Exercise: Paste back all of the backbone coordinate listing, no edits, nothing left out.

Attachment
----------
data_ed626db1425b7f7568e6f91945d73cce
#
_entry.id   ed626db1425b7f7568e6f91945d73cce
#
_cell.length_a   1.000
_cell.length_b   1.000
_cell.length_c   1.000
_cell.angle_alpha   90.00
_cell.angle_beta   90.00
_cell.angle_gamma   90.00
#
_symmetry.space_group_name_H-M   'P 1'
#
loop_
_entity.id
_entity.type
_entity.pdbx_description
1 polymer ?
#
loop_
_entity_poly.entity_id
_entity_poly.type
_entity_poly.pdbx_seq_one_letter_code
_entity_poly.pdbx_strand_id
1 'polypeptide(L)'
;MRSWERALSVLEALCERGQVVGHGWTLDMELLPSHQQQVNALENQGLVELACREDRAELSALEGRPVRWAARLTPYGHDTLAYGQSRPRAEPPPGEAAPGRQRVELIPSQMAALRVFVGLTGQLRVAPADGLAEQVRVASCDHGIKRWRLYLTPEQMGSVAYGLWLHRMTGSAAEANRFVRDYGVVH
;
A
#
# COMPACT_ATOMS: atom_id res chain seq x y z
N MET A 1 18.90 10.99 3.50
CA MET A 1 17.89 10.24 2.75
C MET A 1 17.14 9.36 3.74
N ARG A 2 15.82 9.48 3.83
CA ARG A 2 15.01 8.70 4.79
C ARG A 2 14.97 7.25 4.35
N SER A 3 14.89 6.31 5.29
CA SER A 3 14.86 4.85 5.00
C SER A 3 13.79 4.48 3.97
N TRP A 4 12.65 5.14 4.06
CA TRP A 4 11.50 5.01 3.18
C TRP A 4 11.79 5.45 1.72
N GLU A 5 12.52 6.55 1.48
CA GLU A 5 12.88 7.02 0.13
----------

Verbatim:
data_ed626db1425b7f7568e6f91945d73cce
#
_entry.id   ed626db1425b7f7568e6f91945d73cce
#
_cell.length_a   1.000
_cell.length_b   1.000
_cell.length_c   1.000
_cell.angle_alpha   90.00
_cell.angle_beta   90.00
_cell.angle_gamma   90.00
#
_symmetry.space_group_name_H-M   'P 1'
#
loop_
_entity.id
_entity.type
_entity.pdbx_description
1 polymer ?
#
loop_
_entity_poly.entity_id
_entity_poly.type
_entity_poly.pdbx_seq_one_letter_code
_entity_poly.pdbx_strand_id
1 'polypeptide(L)'
;MRSWERALSVLEALCERGQVVGHGWTLDMELLPSHQQQVNALENQGLVELACREDRAELSALEGRPVRWAARLTPYGHDTLAYGQSRPRAEPPPGEAAPGRQRVELIPSQMAALRVFVGLTGQLRVAPADGLAEQVRVASCDHGIKRWRLYLTPEQMGSVAYGLWLHRMTGSAAEANRFVRDYGVVH
;
A
#
# COMPACT_ATOMS: atom_id res chain seq x y z
N MET A 1 18.90 10.99 3.50
CA MET A 1 17.89 10.24 2.75
C MET A 1 17.14 9.36 3.74
N ARG A 2 15.82 9.48 3.83
CA ARG A 2 15.01 8.70 4.79
C ARG A 2 14.97 7.25 4.35
N SER A 3 14.89 6.31 5.29
CA SER A 3 14.86 4.85 5.00
C SER A 3 13.79 4.48 3.97
N TRP A 4 12.65 5.14 4.06
CA TRP A 4 11.50 5.01 3.18
C TRP A 4 11.79 5.45 1.72
N GLU A 5 12.52 6.55 1.48
CA GLU A 5 12.88 7.02 0.13